In the SIGGRAPH BOF presentation it is stated that "Writes to 3D images is now a core feature" and in the press release above "Improved image support including sRGB images and 3D image writes". However, in the references pages for OpenCL 2.0, it still states that writes to 3D images is an optional feature "Writes to a 3D image memory object are only supported when the cl_khr_3d_image_writes extension is implemented".
I find this confusing. Will writes to 3D images be available as a core feature and not just through an extension?
I truly hope that writes to 3D images will be mandatory as it gives huge performance gains in medical image processing field where we mostly work on 3D images. Currently, only AMD and Intel supports this feature on their GPUs.
I'd like a name for the architecture and sub-architecture via clGetDeviceInfo. Optionally also Series, Type and Version to split up the now useless CL_DEVICE_NAME. For CUDA you have compute capability, but on OpenCL you need have to have a lookup-table. For AMD you need an alike lookup-table as you get only a code-name, which is sort of a sub-architecture.
This information is very useful to support the decision which optimisation(s) can be used. For this we now only have information about the local memory, global mem cache, etc.
Writes to 3D images is a core feature in OpenCL 2.0. This looks like a bug in the reference pages.
Originally Posted by smistad
The 24-bit depth / stencil format is supported as an optional extension. These are described in the OpenCL 2.0 extension specification (refer to section 9.11)
I would really like a way to uniquely identify devices, particularly in a way that would allow identifying between platforms. What I am working on essentially is a system to distribute different tasks (unrelated processes working on different problems) between all devices in a system. However the same device could still be available on multiple platforms, and I would like to avoid scheduling a task on 2 different platforms that are using the same physical device. For example, a common and easy to detect without a feature would be if you have both the AMD and Intel platforms installed, both will expose the same physical CPU device. In that particular case it is easy to detect, but more difficult cases arise with multiple GPUs. What I want is the PCIe ID, or some device hash that would be based on it for PCIe devices for uniquely identifying a device within the system.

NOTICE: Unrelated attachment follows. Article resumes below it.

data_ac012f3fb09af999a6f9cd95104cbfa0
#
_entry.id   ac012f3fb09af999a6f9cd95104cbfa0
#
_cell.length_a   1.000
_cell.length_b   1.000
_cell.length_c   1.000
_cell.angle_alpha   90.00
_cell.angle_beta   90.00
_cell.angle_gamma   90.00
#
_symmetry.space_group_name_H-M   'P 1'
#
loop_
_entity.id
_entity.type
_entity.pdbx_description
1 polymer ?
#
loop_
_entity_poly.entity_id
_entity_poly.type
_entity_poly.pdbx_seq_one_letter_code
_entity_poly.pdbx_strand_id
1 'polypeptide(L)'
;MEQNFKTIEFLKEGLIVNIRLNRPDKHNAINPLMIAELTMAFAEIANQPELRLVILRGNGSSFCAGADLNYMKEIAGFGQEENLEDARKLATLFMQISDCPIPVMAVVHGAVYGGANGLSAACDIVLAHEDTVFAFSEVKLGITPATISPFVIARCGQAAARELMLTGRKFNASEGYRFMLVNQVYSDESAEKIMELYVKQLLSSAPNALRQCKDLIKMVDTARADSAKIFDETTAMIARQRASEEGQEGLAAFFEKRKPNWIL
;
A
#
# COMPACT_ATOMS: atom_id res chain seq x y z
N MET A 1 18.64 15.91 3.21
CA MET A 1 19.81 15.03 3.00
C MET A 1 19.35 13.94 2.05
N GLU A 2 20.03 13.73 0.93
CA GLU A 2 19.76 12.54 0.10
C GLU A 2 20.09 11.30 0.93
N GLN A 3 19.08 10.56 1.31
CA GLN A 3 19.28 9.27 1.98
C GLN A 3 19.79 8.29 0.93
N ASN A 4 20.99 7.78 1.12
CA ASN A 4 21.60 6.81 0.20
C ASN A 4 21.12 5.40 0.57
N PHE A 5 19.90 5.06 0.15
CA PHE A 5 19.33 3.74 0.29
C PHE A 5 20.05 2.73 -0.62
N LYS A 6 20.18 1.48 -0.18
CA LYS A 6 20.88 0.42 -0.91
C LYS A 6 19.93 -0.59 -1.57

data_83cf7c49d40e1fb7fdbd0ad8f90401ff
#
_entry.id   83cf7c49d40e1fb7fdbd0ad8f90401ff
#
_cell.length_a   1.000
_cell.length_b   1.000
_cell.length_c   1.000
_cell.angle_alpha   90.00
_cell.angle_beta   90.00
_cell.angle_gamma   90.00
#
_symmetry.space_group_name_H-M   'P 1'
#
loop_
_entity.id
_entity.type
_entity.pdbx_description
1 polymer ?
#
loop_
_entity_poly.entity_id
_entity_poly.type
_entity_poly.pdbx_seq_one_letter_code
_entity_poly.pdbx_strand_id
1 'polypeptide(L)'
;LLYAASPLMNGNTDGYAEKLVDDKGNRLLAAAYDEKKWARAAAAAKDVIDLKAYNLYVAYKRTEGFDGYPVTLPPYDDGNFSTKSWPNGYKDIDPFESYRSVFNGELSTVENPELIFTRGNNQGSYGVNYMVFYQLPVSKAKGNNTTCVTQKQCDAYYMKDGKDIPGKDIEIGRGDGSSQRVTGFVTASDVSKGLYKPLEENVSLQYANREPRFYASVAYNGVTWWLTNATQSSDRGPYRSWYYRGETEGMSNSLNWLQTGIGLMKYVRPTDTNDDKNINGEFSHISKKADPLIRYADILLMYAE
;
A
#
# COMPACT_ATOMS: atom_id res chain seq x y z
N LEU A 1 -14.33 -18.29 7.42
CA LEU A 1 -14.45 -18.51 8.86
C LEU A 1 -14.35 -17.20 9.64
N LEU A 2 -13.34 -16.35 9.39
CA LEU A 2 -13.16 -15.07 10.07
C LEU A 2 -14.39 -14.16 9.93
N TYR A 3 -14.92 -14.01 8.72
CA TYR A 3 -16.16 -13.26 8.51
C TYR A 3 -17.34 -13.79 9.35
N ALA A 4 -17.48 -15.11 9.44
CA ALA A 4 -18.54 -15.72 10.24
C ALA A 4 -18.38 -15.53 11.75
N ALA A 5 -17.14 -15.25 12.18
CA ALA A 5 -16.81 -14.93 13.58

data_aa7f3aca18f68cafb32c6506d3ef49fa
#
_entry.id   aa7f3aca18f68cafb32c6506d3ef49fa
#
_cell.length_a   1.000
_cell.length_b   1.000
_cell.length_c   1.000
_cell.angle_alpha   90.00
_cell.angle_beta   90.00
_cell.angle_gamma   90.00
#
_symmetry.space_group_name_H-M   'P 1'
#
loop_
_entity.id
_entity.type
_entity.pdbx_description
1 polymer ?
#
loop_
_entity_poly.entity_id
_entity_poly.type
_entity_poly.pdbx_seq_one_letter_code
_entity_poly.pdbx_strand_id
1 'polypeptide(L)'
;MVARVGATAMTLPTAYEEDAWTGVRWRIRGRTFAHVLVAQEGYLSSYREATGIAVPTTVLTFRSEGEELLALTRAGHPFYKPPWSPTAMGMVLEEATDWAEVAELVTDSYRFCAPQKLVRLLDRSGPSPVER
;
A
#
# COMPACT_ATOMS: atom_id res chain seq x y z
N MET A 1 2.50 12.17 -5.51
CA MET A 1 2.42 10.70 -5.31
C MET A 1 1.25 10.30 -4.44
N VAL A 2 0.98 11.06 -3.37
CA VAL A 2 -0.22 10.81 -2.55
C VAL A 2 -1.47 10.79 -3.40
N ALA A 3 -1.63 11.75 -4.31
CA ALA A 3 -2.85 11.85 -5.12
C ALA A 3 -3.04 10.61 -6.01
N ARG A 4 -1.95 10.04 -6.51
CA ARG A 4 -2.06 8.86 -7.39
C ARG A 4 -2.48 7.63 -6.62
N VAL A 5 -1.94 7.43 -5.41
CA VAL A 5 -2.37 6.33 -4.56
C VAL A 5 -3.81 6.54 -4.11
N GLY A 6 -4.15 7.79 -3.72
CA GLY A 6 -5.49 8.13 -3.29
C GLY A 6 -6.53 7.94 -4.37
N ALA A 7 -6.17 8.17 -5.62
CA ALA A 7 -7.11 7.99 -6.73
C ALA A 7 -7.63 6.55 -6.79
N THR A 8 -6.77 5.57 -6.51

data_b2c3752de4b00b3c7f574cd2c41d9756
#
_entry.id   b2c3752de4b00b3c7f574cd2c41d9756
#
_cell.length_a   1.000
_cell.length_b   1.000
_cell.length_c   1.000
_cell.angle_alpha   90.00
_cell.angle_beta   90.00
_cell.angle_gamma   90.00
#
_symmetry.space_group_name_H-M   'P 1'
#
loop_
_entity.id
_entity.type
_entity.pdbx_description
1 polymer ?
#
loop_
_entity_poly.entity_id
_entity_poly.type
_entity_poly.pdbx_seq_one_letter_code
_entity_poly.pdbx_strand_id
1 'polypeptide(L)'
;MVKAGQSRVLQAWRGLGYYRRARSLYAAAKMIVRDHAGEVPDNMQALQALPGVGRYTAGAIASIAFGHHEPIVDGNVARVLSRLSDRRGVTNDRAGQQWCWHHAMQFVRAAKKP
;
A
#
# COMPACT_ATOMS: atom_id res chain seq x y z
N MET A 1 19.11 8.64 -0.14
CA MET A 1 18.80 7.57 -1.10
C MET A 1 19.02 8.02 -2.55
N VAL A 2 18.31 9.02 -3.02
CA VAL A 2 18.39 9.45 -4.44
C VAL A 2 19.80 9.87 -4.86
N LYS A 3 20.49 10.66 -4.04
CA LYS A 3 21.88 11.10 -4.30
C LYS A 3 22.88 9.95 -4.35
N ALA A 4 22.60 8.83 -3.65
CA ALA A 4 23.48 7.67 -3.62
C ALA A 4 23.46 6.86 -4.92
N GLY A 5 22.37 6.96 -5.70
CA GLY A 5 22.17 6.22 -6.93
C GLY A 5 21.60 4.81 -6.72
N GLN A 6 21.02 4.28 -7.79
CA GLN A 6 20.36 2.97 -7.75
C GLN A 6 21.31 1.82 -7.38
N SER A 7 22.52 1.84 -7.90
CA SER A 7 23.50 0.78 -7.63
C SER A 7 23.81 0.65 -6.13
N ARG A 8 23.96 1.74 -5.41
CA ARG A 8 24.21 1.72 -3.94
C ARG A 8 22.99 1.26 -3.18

Just a quick note that I have read the OpenCL 2.0 specification and have made extensive notes to provide feedback. I am currently writing it up, and it will take me a week or so to compile all of my notes into something easily read. I haven't seen much activity on this topic, and I wanted to reassure committee members that feedback is coming, so don't pass the spec yet!
There's a discrepancy in the OpenCL C Specification document (version 11):
- Paragraph 6.5.1 (global) states that: "Variables defined at program scope (...) can also be declared in the global address space."
- Paragraph 6.5.3 (constant) states that: "Variables in the program scope must be declared in the __constant address space."
awesome, thank you!
Originally Posted by affie
I hope it gets at least AMD/NV support
I don't like the SVM mechanism you proposed in the spec... because: